Bosch has become synonymous with the ascendant EV industry, and its components can be found in over 500,000 electric and hybrid vehicles around the world. The company’s electric drive powertrain suite offers some of the highest levels of efficiency on the market.
SiC semiconductors boast a significant jump in electrical conductivity over common silicon chips, offering higher switching frequencies while considerably cutting energy loss through heat dissipation by 50%.
Bosch added that the reduction in heat loss and the ability for SiC chips to operate at much higher temperatures means that manufacturers can reduce the amount of cooling components in power trains, saving costs and weight.
The result of their installation in EVs will be an increase in range of up to 6% on a single charge, going some way to addressing the concerns of the 42% that, according to Bosch, decide against purchasing an EV due to concerns about battery life.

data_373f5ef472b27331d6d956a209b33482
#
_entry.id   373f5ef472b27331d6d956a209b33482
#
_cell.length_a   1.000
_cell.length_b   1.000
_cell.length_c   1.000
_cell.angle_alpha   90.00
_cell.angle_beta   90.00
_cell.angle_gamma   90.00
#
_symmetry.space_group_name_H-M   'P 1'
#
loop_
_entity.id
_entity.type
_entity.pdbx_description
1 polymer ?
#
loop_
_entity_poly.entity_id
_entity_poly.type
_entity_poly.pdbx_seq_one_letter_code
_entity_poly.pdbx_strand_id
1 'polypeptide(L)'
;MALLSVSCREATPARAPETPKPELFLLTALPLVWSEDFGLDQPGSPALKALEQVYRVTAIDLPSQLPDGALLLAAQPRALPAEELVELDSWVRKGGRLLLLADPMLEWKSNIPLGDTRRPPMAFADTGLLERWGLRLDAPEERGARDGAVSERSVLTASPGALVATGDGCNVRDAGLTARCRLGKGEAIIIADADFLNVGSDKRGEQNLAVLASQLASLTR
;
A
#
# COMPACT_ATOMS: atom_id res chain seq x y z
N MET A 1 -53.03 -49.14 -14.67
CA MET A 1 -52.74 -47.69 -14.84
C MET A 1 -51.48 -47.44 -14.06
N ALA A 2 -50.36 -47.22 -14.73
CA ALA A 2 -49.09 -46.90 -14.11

“Silicon carbide semiconductors bring more power to electric motors. For motorists, this means a 6 percent increase in range,” said Harald Kroeger, member of Bosch’s management board, in the company’s press release.
“Semiconductors are a core component of all electrical systems. They are also turning data into a coveted raw material of the future. As they are becoming increasingly important in our fields of activity, we want to continuously expand our manufacturing operations.”
Bosch says that its mobility business is growing faster than the market. In a 10 September press release, the firm announced that it had secured electromobility orders worth a total of €13bn, with CEO Dr Volkmar Denner adding: “Bosch is making mobility climate-friendly and affordable.”